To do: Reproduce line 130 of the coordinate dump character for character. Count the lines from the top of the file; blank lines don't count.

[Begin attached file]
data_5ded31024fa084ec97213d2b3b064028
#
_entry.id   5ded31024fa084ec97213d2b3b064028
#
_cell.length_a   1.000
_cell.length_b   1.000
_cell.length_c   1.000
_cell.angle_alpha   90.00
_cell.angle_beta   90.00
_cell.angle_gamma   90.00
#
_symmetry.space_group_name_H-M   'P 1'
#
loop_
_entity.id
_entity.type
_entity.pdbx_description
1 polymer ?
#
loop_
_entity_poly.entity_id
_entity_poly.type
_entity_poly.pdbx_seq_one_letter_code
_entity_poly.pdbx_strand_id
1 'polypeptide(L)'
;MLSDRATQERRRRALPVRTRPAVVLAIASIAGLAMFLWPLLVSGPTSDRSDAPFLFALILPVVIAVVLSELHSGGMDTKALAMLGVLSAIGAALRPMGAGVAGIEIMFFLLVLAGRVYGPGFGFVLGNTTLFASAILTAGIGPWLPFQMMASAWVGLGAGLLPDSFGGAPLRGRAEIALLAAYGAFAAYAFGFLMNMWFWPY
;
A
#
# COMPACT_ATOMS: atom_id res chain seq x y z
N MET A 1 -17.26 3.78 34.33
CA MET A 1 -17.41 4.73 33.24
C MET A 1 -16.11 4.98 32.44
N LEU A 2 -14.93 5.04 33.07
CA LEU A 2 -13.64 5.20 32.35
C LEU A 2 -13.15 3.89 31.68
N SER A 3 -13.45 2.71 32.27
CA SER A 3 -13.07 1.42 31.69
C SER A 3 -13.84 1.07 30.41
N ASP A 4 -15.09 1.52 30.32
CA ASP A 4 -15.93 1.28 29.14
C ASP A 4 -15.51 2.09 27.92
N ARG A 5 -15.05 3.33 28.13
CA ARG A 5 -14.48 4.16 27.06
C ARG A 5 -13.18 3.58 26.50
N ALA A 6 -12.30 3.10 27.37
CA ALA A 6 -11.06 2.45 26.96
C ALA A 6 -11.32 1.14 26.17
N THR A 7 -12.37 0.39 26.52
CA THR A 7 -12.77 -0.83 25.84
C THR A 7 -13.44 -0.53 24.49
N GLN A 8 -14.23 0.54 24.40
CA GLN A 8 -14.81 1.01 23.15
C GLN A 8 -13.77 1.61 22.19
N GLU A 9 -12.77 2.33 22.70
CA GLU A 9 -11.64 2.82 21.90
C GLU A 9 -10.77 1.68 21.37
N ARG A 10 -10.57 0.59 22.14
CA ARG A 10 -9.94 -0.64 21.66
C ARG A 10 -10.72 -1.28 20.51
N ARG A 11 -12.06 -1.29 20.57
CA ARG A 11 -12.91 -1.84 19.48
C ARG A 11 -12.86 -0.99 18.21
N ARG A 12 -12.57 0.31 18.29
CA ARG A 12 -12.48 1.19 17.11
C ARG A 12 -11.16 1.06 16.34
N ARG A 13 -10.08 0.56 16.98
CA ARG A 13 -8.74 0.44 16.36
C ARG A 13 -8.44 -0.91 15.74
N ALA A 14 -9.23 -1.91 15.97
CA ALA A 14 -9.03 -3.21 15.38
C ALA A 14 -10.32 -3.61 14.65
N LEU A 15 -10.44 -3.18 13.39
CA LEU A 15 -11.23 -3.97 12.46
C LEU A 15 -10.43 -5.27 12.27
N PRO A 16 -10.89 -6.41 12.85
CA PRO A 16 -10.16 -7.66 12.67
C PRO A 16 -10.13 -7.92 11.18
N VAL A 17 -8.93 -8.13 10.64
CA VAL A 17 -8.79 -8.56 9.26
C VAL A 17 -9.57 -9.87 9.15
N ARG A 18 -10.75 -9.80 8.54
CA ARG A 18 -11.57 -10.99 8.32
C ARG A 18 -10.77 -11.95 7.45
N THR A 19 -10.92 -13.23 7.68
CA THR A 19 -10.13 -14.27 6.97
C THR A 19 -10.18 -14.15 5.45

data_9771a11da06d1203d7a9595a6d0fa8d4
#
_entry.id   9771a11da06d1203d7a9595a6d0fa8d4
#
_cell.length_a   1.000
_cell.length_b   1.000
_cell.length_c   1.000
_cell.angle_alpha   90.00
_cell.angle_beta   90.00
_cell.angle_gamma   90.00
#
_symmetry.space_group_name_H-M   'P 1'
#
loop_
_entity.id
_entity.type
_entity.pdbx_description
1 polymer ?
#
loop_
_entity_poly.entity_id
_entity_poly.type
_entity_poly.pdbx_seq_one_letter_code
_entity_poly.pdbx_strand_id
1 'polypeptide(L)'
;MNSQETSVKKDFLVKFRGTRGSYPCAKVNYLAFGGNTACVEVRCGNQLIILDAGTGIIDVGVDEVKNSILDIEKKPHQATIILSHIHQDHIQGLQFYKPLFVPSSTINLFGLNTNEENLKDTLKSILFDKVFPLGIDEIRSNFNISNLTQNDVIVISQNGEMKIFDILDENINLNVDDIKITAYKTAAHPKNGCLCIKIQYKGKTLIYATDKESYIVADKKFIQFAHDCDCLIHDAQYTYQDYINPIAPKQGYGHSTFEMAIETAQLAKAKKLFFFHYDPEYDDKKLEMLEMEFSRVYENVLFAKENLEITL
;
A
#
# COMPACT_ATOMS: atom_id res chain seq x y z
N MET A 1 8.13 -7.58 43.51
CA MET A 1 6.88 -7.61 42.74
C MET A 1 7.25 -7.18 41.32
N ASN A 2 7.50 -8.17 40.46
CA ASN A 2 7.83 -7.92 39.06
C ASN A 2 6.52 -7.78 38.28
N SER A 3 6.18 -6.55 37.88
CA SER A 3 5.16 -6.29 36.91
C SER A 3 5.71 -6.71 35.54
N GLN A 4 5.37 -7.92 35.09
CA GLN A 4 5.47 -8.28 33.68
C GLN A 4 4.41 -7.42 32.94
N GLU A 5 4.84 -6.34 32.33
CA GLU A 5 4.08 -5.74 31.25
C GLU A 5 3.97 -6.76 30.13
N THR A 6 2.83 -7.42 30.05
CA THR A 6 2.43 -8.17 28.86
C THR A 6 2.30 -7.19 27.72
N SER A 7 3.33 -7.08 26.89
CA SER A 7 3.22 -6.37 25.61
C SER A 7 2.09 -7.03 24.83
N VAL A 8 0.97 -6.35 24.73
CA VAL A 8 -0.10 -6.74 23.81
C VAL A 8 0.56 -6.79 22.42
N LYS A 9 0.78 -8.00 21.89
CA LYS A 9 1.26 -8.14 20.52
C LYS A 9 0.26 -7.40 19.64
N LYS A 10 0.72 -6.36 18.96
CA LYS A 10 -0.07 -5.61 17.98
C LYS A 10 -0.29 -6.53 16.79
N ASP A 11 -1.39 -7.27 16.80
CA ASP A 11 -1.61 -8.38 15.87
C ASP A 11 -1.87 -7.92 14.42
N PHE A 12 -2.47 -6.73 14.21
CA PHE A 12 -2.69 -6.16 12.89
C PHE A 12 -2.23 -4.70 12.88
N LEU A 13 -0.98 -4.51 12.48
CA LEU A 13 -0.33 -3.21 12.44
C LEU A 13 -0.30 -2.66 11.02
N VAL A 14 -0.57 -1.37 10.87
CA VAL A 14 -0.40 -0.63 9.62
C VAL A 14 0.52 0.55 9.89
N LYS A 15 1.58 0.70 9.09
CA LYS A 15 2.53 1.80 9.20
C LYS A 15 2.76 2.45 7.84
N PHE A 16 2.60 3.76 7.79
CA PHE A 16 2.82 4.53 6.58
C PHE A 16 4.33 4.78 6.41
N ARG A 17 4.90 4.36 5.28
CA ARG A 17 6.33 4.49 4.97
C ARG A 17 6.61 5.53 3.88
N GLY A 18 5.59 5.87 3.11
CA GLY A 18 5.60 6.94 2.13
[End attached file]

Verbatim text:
N GLU A 5 4.84 -6.34 32.33